Note: This event is for ISTR Members only
Summer 2019 ISTR Skills Workshop:
Morning: Human Error and Human FactorsThis additional workshop in the ISTR programme provides delegates with the opportunity to explore these two topics in detail:
Afternoon: Practical Ergonomics
Morning: Human Error and Human Factors
Trainer – Rosie Russell, University of Edinburgh
“No one shows up to work planning to make a mistake” (Don Holmstrom, Lead Investigator, Texas City Refinery Explosion Investigation 2005).
What experiences and lessons can be learned from high-reliability industries and major accidents? This workshop explores human error in its most common forms and aims to convey the message that, while human error is inevitable, we can reduce the consequences of such error. Furthermore, human error is a consequence of an organisation’s systems, not the root cause of an incident. Thus we should look deeper and further for systemic solutions to incidents involving human error, not blame the individual and potentially mask the issue at hand.
The workshop is interactive and hands-on through a mixture of case-studies, video presentations, group-work and discussion to explore the theory and provide practical examples of the sources of human error within systems and human error-based investigation. The content is drawn mainly from aviation and heavy industries however the theory is equally applicable in the laboratory and research environments.
Participants will be equipped with an understanding of the taxonomy of human error, an insight into the psychology underpinning human performance and reliability together with guidance on further reading.
Afternoon: Practical Ergonomics
Trainers - Stuart Entwistle (Training Manager) and Guy Osmond (Managing Director), Osmond Ergonomics
Poor postures at work are a major source of MSDs (musculoskeletal disorders - injuries and conditions that affect the human body's movement or musculoskeletal system). MSDs can result in a huge cost to a business through lost working days and decreased productivity amongst affected staff. The afternoon session of this workshop will focus on the risks of adopting poor postures whether using a smartphone, computer or laboratory equipment such as a microscope. Advice will cover setting up your work area correctly - whether at home, in the office or in a lab - and how to achieve good postures.
With a hands-on approach, the workshop will help delegates to understand what is happening within the body when we adopt and maintain static or poor postures or carry out repetitive actions. Practical demonstrations of how to arrange your work area and position equipment will give delegates the confidence and knowledge to be able to set up your workplace to improve your posture, wellbeing and productivity.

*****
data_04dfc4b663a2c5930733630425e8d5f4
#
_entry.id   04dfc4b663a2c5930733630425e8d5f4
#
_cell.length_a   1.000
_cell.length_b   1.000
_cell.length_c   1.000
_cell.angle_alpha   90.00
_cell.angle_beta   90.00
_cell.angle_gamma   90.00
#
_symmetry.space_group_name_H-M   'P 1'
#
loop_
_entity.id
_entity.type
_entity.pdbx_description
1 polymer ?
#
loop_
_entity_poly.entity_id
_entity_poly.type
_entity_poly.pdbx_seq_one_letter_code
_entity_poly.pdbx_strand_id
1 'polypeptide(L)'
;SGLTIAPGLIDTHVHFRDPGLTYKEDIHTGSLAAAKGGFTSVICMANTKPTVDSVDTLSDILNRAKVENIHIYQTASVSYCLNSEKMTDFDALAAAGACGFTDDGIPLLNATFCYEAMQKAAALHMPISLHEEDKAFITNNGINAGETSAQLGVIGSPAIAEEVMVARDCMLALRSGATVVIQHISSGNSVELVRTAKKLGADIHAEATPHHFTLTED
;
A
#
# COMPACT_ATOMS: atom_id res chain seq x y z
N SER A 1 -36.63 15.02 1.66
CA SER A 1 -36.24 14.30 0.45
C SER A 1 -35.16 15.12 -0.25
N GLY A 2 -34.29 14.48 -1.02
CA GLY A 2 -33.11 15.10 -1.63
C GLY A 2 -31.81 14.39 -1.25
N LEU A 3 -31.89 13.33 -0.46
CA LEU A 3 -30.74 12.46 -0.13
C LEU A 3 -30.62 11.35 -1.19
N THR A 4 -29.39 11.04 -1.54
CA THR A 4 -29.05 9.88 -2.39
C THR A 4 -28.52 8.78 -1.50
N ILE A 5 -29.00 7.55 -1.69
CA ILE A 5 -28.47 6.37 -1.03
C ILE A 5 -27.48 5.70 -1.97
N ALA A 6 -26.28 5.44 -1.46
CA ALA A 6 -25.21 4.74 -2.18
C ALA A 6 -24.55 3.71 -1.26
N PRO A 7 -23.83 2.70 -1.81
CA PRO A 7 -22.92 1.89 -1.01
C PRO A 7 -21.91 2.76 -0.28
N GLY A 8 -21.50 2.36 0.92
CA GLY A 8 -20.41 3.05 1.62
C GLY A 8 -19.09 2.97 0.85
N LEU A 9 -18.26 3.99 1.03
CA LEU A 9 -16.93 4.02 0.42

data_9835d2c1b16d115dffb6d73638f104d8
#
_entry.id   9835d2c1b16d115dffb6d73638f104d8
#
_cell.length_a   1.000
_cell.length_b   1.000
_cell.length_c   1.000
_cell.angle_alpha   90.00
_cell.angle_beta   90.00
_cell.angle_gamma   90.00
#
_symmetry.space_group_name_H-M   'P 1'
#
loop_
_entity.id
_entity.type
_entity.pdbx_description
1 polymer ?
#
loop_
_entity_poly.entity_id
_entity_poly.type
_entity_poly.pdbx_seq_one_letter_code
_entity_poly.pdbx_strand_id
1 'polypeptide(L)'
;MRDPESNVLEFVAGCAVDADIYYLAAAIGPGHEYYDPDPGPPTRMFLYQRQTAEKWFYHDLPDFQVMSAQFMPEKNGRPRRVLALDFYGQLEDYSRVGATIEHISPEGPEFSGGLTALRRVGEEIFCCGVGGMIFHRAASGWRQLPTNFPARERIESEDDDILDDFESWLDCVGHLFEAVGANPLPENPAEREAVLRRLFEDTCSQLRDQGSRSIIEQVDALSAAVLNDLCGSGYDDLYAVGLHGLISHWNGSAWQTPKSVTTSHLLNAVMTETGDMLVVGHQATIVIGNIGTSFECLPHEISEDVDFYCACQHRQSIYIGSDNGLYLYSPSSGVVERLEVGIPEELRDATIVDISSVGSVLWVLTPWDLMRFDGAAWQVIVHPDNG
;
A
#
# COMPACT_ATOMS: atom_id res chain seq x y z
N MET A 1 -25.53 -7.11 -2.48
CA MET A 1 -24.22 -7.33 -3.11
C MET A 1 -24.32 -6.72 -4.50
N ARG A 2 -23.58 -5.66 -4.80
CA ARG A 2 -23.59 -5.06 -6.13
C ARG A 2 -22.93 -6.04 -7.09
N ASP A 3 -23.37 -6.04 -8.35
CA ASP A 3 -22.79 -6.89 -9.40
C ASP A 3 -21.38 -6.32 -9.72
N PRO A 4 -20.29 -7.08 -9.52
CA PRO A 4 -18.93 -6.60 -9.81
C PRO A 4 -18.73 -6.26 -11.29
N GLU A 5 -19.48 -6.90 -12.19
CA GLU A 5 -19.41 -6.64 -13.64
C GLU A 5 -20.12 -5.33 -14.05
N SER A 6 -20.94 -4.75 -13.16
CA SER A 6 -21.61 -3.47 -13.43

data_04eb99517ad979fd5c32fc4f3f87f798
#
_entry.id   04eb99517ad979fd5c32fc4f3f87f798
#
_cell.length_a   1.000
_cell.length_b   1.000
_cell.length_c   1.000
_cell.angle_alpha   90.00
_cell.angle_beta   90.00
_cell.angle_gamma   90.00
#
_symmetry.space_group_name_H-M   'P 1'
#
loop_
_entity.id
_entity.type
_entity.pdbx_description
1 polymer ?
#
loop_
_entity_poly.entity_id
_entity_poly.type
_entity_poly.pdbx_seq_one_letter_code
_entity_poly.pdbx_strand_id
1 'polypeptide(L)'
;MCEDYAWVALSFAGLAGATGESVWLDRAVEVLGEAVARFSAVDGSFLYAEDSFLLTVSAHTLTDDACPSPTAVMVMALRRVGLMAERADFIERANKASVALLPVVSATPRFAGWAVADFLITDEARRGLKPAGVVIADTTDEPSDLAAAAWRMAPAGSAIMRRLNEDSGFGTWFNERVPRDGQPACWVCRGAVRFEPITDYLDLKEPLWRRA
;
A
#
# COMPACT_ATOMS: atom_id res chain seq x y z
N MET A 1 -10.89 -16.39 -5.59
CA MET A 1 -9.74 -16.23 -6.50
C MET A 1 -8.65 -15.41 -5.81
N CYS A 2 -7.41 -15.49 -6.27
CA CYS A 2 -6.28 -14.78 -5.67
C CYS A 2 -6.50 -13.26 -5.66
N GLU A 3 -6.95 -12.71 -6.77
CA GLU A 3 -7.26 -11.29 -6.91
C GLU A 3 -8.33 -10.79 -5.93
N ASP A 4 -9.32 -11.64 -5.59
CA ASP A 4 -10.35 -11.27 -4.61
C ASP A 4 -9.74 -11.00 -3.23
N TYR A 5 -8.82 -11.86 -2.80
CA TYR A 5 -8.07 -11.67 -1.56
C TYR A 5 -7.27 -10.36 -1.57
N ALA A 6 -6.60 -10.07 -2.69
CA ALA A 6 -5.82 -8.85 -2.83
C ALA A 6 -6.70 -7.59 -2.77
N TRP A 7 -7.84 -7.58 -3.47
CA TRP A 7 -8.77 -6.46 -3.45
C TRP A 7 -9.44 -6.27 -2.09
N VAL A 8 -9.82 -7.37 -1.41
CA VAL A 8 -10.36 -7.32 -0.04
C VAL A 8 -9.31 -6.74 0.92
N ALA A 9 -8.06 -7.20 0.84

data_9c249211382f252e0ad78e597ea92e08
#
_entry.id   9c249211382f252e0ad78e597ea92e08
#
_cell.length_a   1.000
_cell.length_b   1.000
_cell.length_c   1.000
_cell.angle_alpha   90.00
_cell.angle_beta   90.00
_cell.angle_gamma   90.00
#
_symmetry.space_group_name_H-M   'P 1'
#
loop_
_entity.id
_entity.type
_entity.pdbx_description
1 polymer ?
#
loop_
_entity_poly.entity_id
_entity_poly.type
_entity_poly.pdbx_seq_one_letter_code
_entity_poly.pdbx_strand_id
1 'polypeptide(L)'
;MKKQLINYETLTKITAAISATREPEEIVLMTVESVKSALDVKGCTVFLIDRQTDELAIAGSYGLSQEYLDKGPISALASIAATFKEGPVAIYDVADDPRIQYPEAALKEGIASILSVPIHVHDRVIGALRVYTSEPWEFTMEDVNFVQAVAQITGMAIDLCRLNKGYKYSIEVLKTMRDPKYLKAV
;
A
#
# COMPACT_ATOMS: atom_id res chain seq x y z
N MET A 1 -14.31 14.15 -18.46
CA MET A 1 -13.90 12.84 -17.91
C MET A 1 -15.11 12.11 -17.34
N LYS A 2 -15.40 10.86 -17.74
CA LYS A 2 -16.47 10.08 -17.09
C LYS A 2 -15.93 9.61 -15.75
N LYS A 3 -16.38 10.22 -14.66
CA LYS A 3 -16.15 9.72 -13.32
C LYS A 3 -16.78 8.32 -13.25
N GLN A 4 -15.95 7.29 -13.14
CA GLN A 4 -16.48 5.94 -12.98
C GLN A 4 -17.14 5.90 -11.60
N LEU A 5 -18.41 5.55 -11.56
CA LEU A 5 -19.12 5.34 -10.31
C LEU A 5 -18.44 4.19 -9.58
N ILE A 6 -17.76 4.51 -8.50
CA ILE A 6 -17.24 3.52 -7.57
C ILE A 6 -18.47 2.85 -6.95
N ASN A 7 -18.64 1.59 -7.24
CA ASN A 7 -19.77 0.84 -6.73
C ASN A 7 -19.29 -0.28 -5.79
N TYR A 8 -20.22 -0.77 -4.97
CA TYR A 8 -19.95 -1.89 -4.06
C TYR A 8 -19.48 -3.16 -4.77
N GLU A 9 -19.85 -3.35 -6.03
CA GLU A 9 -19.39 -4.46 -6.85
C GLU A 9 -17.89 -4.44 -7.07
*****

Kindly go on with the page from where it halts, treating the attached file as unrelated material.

Rosie Russell: Rosie never intended to work in health and safety nor be expected to have had to develop expertise in human error. She was prompted to pay more attention to health and safety after suffering a serious accident in the chemistry lab and a career in health and safety developed. She also started working for the Institute for Animal Health (IAH) in Compton eight weeks before the 2007 Foot and Mouth Outbreak from the drains at the IAH sister site at Pirbright. This prompted the IAH to nominate her to develop their Human Error management and training programmes. It was a steep learning curve under the watchful eye of the HSE.
She has since worked for the Institute of Cancer Research in Chelsea and the University of Edinburgh’s School of GeoSciences. In 2017 she moved within the University to take up the post of Health and Safety Manager for the Institute of Genetics and Molecular Medicine (IGMM) and Western General Hospital Campus within the College of Medicine and Veterinary Medicine. She is a Member of ISTR, AURPO, EBSA and a Fellow of IIRSM and the RSPH.
Stuart Entwistle: Stuart has worked at Osmond Ergonomics since 2001. Starting as an Installation Engineer, he progressed through the Customer Service and Sales Departments to become an Advanced DSE (Display Screen Equipment) Assessor in 2005. He has carried out more than 3,000 face-to-face assessments – a mix of office and home evaluations for workers and Higher Education students with physical disabilities, including Open University students up to 90 years of age. This comprehensive background makes Stuart one of the most experienced specialists in the UK. With this knowledge as a foundation, Stuart became Training Manager in 2013, developing and delivering a range of generic and bespoke modules, including the creation of a series of IIRSM (International Institute of Risk and Safety Management) approved training courses, one of which forms the basis for this workshop.
Guy Osmond: After a varied business career, Guy formed Osmond Ergonomics in 1992 as the ‘HSE Six Pack’ Regulations were introduced. Although he never qualified as an ergonomist himself, he has worked closely with ergonomics, health & safety, occupational health and medical professionals for over 25 years. He has spoken at conferences and events in the UK and USA and has a wealth of knowledge relating to workplace design, productivity and wellbeing, both physical and mental.
9.00 -9.30 – Registration/coffee
9.30 – Start - Welcome & domestic arrangements
9.35 – Session 1 – Human Factors
11.00 – Coffee/Tea
11.15 – Session 1
12.45 – lunch
13.30 – Session 2 Ergonomics
15.00 – Coffee/Tea
15.15 – Session 2
16.45 – Ends
Workshop costs - £195
This includes: Classroom training, handouts, a buffet lunch and refreshments during the day.
This is not included in the price but is available at local hotels.